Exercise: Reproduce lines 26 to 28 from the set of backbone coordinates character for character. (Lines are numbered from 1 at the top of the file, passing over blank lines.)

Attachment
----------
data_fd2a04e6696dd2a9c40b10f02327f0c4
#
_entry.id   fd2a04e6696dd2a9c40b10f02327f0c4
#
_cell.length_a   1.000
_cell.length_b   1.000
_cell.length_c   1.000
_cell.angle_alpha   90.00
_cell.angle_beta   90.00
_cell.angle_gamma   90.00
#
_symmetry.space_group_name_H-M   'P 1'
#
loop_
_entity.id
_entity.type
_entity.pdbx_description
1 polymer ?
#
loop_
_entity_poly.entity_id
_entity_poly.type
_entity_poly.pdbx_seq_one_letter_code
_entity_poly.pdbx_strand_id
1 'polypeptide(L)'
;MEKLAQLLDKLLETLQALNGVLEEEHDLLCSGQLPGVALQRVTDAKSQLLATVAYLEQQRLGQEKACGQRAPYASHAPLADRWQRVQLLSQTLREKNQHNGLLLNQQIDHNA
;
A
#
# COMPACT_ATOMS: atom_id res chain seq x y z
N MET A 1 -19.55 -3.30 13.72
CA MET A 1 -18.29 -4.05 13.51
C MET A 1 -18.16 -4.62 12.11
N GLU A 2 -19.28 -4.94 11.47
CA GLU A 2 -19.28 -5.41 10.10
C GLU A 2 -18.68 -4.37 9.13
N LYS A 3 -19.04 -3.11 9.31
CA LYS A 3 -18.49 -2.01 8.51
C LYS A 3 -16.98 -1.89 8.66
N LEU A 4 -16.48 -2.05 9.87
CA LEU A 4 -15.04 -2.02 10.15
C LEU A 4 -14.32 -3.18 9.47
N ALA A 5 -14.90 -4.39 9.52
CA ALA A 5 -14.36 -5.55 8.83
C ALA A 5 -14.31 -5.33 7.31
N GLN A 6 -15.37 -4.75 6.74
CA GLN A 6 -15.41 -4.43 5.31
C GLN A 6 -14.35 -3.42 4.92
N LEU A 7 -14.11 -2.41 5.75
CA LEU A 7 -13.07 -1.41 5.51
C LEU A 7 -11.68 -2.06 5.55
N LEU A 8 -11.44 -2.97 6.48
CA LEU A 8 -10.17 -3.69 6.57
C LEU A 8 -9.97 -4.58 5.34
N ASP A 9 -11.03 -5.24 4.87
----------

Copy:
;MEKLAQLLDKLLETLQALNGVLEEEHDLLCSGQLPGVALQRVTDAKSQLLATVAYLEQQRLGQEKACGQRAPYASHAPLADRWQRVQLLSQTLREKNQHNGLLLNQQIDHNA
;
A